Another month, another e-reader
16 September 2010 12:41am
I HAVE seen the future of books, and it isn’t lumps of dead tree. Whether the iPod of books turns out to be Amazon’s Kindle, Barnes and Noble’s Nook or Sony’s Reader – or even Apple’s iPad – these readers will catch on. The e-ink screens favoured by everyone but Apple still can’t do colour or video, though they already match the book’s main advantages over computer screens: crisp contrast and pages that can be read in any light without hurting the eye.
But e-readers aren’t just as good as books – they are better than books. I love my library for its content, not its format, and the idea of having my library always with me, just as we all now carry our music collections on MP3 players, is nothing short of miraculous. Now I have a Kindle, I can search easily across the whole collection instead of flipping vainly through a shelf of heavy books for the right page. And if I think of a new book I want to try or buy, I can be reading it in seconds wherever I am. And when you want to annotate, you don’t have to interrupt your train of thought by scrabbling around for a pen – yes, you can scribble on e-readers, too.
There are those who will always love the feel of paper books. But there were those who loved manuscripts and scrolls more than the products of the printing press. Paper books will become a niche market, and those who couldn’t live without them will die and be replaced by generations who can’t imagine why we lugged those old-fashioned things around.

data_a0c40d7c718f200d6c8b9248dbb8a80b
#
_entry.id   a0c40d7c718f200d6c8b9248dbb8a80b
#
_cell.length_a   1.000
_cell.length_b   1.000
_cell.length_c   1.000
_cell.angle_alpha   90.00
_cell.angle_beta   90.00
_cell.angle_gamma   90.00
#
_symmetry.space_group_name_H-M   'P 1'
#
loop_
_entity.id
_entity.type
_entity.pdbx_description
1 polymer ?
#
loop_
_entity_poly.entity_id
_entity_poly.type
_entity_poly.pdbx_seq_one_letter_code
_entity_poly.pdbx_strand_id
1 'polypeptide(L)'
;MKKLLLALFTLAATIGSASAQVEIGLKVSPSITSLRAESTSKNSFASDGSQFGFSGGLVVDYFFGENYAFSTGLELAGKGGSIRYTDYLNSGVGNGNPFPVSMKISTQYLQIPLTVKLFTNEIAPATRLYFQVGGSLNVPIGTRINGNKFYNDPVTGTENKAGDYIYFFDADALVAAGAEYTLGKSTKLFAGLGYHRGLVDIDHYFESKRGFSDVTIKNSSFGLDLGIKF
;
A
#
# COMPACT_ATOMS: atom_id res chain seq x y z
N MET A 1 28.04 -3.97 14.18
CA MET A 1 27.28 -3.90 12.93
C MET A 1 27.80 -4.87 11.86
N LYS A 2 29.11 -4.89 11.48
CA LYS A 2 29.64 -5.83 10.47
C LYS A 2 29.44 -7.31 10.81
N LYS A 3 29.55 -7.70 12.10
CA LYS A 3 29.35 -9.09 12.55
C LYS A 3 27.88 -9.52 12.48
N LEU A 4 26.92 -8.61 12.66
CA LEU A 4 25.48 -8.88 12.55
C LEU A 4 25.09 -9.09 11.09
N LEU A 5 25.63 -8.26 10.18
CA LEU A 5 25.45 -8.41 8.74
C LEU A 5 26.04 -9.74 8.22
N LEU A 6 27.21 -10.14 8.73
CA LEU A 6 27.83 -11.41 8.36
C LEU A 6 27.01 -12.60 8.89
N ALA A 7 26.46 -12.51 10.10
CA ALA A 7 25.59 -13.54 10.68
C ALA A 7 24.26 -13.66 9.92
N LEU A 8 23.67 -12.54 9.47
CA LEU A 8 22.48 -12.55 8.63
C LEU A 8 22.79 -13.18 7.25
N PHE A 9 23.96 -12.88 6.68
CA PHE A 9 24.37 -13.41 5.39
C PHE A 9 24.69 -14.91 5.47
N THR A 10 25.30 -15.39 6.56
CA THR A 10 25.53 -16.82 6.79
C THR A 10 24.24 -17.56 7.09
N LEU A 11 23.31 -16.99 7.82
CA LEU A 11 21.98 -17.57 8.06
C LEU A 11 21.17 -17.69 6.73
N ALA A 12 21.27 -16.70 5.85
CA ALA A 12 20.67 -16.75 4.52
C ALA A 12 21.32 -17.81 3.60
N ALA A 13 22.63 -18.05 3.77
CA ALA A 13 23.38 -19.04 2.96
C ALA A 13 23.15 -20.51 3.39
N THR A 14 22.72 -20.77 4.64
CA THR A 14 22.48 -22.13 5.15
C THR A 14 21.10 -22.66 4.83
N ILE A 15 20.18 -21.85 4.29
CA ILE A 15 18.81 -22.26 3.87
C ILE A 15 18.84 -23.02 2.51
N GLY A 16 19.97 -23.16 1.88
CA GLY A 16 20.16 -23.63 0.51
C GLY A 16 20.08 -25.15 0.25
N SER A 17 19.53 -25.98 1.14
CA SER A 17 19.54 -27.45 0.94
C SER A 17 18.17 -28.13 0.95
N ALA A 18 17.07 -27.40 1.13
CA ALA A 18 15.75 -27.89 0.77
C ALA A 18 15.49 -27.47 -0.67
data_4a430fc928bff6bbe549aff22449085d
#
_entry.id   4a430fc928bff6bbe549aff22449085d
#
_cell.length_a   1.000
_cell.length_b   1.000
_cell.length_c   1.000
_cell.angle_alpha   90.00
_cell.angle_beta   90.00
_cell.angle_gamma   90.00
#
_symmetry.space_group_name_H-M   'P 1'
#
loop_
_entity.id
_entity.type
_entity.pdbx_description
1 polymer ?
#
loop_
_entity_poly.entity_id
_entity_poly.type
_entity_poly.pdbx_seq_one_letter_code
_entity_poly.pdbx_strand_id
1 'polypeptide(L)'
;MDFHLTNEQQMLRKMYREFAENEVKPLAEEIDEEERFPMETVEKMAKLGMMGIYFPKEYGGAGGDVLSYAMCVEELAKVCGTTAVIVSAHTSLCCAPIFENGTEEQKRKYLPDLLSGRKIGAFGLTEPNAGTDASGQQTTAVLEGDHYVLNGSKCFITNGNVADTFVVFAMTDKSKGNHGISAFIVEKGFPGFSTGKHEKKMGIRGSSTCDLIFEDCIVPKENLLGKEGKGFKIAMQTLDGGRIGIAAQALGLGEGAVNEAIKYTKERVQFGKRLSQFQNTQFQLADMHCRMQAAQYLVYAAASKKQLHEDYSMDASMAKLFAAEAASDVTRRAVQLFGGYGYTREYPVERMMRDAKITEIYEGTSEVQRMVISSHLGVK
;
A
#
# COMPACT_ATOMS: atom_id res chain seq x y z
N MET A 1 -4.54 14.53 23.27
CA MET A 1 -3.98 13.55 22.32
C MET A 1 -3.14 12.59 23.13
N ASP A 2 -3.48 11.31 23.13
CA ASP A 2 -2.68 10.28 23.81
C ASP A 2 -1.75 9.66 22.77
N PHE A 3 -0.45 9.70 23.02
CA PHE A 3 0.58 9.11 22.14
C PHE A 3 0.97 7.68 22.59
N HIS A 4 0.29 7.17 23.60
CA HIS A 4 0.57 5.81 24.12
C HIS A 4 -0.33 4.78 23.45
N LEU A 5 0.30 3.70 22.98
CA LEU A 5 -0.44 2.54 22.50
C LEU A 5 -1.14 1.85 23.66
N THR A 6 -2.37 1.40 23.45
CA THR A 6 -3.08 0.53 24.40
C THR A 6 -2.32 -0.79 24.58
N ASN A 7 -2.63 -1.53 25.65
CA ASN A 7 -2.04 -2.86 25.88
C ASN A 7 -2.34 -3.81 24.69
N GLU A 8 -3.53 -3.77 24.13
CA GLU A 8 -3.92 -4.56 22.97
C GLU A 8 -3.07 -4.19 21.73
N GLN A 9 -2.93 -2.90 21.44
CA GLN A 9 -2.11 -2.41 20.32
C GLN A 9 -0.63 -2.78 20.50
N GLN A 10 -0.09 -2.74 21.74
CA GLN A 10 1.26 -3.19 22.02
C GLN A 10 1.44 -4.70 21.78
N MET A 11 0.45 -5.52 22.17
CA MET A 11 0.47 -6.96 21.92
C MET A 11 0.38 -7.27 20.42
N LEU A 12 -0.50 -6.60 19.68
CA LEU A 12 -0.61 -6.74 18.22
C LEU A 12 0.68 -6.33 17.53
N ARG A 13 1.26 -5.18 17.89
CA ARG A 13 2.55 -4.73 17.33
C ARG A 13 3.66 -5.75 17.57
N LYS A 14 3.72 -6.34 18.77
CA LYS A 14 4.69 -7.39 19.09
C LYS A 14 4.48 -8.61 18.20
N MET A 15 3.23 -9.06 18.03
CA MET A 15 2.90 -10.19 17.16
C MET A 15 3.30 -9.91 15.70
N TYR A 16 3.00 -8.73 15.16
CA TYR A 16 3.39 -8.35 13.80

A FEW weeks ago I lost my diary and declared so in a round-robin email. About half of the responses were remonstrations about still having a paper diary.
To which I said, if I had to look at a screen and tap at a keyboard any more than I do already for work (and the odd bout of Facebook stalking), I would be sick. Or I’d go mad. Or I’d fall into a deep depression. The human eye was not made to bend itself on a chimera of pixels; combinations of gallium arsenide, polarised glass and mercury. It’s bad enough staring at one all day, every day in a professional capacity. I told my detractors that it is a pleasure to take out a pen and paper and write my appointments in it; also, to feel the crackle of well-penned pages.
Books are on a different level entirely. They are not just purveyors of information and language, but meaningful objects themselves. In the days before you snuggled up with your iPad, you snuggled up with your favourite book – and a damn sight more comforting it was. Rather than being confronted by endless choice and another shifty screen, you had one story, with one typeface, framed in nice neat pages and a solidity that can only be described as earthy and life-affirming. The brain could settle, the soul engage. Tell me how that’s possible on a machine that is constantly proffering something else? Those beguiled by the promise of endless choice are chasing the wrong rainbow, particularly when it comes to books.
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